The subway hasn't been running for some time.
So long, in fact, a desert has sprung up around the marooned relic of public transit, while a tattered cityscape looms in the distant background.
The end of the world, it seems, isn't kind to the claptrap of humanity.
Mother Nature, however, abides.
Welcome to Lori Nix's apocalyptic dollhouse -- a stunning collection of miniatures depicting scenes from the end of days.
Each diorama in The City is built from scratch, taking an average of seven months to complete, before Nix finally captures the carnage with a photograph.
Nix tells The Huffington Post Canada she comes by her apocalyptic leanings honestly, having grown up in rural Kansas, "where Mother Nature was an everyday powerful force."
"Each season would bring its own little natural disaster, tornadoes, hail storms, blizzards, drought and the seasonal insect infestation."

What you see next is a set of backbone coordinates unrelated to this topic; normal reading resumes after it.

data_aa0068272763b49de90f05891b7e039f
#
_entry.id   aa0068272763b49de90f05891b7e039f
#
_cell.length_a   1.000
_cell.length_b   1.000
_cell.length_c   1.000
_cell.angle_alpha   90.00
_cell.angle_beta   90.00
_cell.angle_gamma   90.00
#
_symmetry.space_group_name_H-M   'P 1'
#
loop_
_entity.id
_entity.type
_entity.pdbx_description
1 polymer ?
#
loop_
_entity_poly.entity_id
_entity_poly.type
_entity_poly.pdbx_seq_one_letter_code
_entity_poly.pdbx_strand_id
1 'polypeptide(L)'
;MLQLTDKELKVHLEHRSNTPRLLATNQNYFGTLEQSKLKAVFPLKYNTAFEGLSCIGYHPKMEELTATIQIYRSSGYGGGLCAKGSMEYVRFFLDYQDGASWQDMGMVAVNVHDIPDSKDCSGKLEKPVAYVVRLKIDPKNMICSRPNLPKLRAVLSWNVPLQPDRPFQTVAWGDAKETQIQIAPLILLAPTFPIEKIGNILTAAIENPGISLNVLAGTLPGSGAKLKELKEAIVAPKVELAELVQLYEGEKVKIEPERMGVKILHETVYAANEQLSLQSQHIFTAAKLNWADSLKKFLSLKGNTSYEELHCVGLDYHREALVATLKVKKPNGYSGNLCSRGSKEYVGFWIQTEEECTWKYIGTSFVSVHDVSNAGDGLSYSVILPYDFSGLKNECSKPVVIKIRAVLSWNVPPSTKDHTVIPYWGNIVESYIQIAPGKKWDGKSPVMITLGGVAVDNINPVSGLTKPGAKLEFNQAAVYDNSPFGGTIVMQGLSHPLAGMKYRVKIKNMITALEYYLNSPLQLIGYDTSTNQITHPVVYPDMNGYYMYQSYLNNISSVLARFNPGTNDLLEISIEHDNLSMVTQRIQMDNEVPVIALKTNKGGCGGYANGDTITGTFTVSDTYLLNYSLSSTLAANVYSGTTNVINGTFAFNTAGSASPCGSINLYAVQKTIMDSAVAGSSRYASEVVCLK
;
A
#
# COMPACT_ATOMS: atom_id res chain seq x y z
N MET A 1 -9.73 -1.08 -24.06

Her models -- ranging in size from 18" x 12" x 33" to 92" x 42" x 100" -- begin with a detailed floor plan. Along with her assistant, Kathleen Gerber, she then builds the set using real props and copious helpings of hot glue, foam and cardboard. Then the dizzying details. And finally, the close-up -- with an 8X10 camera.
Story continues below slideshow.
Violin Repair Shop
Museum Of Art
If there's something of a cinematic flair to all that devastation, that too, comes naturally.
"I grew up on a steady diet of disaster flicks such as "Planet of the Apes," "Earthquake," "Towering Inferno," and "Airport 75,"" she says. "I think these films had a quiet impact on my young mind. I'm also a fan of science fiction books and movies, and that genre is always speculating about the future. And the road to the future is usually paved with disasters of all sorts."
The result? It's the end of the world as we never knew it before.
You can soak up Nix's sweet devastation in her book, The City, slated for release on August 15, 2013.